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Still measuring satisfaction and loyalty by asking customers to rate how likely they are to recommend your brand on a scale from one to 10? By relying solely on a net promoter score (NPS), you’re missing out on crucial data and insights into new opportunities to improve the customer experience.
More and more, brands are tracking, analyzing, and acting on a wider range of contact center metrics designed to help measure customer experience. In this article, we’ll dive into five must-have contact center metrics: net promoter score (NPS), the customer satisfaction score (CSAT), customer effort score (CES), internal quality score (IQS), and first contact resolution (FCR).
How Do You Measure Contact Center Performance?
The best way to measure contact center performance is to use a combination of contact center metrics that cover customer satisfaction, customer loyalty, and customer effort. By taking this holistic approach, you can get a more complete picture of your contact center (including what’s working well and where there’s room for improvement) and its impact on your business.
5 Contact Center Metrics to Measure Performance
1. Net Promoter Score (NPS)
NPS is a popular metric that has helped many businesses gauge customer loyalty. With NPS, you can easily identify which of your customers are most likely to be promoters (people who answer with a “nine” or “10”), passives (“seven” or “eights”), or detractors (“six” or unders). Calculating NPS is similarly simple to the questionnaire itself: After collecting the data, you subtract the percentage of detractors from the sum of promoters and passives.
However, by only showing you how likely customers are to recommend your company or product to others, you’re only getting a small snapshot of the customer experience. That’s why we recommend using NPS as a starting point and using the other metrics in this post to fill in the gaps.
2. Customer Satisfaction Score (CSAT)
CSAT works similarly to NPS, but rather than asking about the likelihood that customers will recommend your brand, you ask a variation of this question: “How would you rate your overall satisfaction with the (goods/service) you received?”
Typically, customers respond using a one (“very unsatisfied”) to five (“very satisfied”) scale, which you then plug into this formula to calculate your score: (Number of satisfied customers who rated “four” or “five” / Number of respondents) x 100 = percentage of satisfied customers.
CSAT helps you track customer satisfaction over time, predict churn, and identify unhappy customers whom you can proactively reach out to. It’s also used in a variety of service use cases, including individual agent interactions, overall performance, and fulfillment experiences.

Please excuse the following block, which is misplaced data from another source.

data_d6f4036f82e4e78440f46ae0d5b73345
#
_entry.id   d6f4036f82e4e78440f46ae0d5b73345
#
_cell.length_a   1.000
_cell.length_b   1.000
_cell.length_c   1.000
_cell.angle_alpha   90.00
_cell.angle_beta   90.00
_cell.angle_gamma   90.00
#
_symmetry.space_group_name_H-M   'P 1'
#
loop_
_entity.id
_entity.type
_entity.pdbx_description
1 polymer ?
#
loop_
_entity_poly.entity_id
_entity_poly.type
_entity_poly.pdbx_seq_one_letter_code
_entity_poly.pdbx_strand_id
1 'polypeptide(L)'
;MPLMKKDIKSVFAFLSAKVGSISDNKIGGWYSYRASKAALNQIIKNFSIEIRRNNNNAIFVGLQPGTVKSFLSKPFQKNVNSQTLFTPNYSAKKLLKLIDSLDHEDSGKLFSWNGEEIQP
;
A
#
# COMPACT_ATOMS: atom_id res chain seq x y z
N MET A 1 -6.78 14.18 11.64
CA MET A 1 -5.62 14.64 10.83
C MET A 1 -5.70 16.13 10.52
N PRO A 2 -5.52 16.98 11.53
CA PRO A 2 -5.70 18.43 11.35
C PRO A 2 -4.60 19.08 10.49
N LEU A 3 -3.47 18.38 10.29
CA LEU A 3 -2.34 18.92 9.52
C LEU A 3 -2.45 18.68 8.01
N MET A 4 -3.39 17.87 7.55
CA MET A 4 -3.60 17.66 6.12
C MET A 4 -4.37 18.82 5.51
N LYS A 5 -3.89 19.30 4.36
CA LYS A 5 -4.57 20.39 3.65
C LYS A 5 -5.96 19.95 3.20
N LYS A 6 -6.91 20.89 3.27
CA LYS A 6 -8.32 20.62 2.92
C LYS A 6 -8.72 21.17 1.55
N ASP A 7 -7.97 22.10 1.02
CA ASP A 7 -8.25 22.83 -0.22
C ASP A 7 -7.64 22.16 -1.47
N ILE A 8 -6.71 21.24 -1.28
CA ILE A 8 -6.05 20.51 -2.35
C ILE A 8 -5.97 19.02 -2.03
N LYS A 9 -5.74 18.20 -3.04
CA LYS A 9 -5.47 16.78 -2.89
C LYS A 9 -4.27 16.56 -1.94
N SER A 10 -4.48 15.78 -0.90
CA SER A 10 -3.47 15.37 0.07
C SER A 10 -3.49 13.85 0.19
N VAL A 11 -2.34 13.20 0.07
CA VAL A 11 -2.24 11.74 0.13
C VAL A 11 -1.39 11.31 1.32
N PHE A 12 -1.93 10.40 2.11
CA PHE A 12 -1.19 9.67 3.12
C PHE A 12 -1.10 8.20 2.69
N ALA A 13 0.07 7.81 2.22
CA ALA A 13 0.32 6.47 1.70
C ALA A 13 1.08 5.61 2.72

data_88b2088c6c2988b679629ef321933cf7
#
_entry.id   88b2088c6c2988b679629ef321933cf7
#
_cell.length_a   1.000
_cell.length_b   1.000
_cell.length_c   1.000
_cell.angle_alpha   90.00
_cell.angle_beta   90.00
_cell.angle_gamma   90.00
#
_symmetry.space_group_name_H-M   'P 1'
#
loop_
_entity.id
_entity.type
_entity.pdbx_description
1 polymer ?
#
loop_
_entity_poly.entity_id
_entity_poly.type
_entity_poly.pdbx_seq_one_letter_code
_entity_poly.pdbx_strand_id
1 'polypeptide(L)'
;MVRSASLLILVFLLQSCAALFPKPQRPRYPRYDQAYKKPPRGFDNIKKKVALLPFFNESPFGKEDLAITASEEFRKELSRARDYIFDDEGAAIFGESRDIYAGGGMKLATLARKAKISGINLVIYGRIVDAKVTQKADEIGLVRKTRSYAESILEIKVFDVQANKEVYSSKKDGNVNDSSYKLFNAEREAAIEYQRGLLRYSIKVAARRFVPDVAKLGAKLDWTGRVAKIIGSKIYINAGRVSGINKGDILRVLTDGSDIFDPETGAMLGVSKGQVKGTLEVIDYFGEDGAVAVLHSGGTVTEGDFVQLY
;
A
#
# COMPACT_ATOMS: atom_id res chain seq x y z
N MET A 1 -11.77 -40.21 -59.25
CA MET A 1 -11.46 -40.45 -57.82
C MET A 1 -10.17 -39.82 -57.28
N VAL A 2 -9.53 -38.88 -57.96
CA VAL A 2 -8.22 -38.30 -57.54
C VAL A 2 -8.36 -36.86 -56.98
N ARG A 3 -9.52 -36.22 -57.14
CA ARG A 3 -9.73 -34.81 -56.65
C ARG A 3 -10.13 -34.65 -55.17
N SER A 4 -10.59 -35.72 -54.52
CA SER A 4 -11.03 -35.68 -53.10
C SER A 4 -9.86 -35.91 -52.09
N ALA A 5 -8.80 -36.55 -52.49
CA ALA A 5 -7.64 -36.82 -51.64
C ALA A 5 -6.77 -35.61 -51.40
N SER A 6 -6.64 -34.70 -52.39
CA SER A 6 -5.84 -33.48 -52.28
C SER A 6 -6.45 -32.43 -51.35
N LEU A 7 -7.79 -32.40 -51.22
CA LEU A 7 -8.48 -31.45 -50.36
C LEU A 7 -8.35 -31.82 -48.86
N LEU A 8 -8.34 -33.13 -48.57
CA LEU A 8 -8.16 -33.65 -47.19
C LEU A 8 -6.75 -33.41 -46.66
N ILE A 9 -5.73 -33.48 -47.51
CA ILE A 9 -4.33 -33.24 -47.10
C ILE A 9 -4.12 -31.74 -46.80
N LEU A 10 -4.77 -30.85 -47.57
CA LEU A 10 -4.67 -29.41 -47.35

3. Customer Effort Score (CES)
Customer effort score is a contact center KPI metric to complement NPS. A CES survey will typically ask customers a question like, “On a scale of ‘very easy’ (five) to ‘very difficult’ (one), how would you rate the ease of resolving your issue?” The higher the score, the more likely customers will be loyal.
Like the other contact center metrics listed here, it’s easy to deploy and track over time, and can help you identify new customer service opportunities. These can include finding areas throughout your customer experience that can be streamlined, pinpointing agents who should handle specific tasks, or even turning a routine task that involves agents into something that self-service can handle.
4. Internal Quality Score (IQS)
The inward-facing sibling of CSAT, IQS measures how a support center measures up to your own customer service standards. IQS is an internally sourced metric that helps build more precise standards across support roles to ensure consistency in performance.
This measurement is tailored by the support center’s own service goals, often consisting of a five-point scale for essential qualities like tone, product knowledge, personalization, or even revenue generation. This type of internal quality assurance can even help managers set a standard for employees in order to bolster their overall performance, giving them targeted goals for improvement so they feel more empowered in their day-to-day work.
5. First Contact Resolution (FCR)
FCR is a measurement of how often a support center solves service issues upon first contact from the customer. A high FCR rate means your customer experience is successful at clearly explaining and tailoring solutions to individual problems, or that the majority of problems are solvable with minimal agent input (i.e. through self-service).
Tying Your Contact Center Metrics Together
Though NPS is a solid contact center metric, it’s not enough. By exploring other KPIs like CSAT, CES, IQS, and FCR, you can unlock a deeper understanding of the customer experience and identify opportunities for improvement.
Ready to collect and analyze better contact center KPI metrics? Gladly offers a dashboard of actionable data, as well as real-time insights about customers, and historic insights across agents, channels, and conversations. Our out-of-the-box reporting gives brands clear answers to how support staff is performing using metrics, with an added insight builder to create custom reports that explain everything in granular detail.
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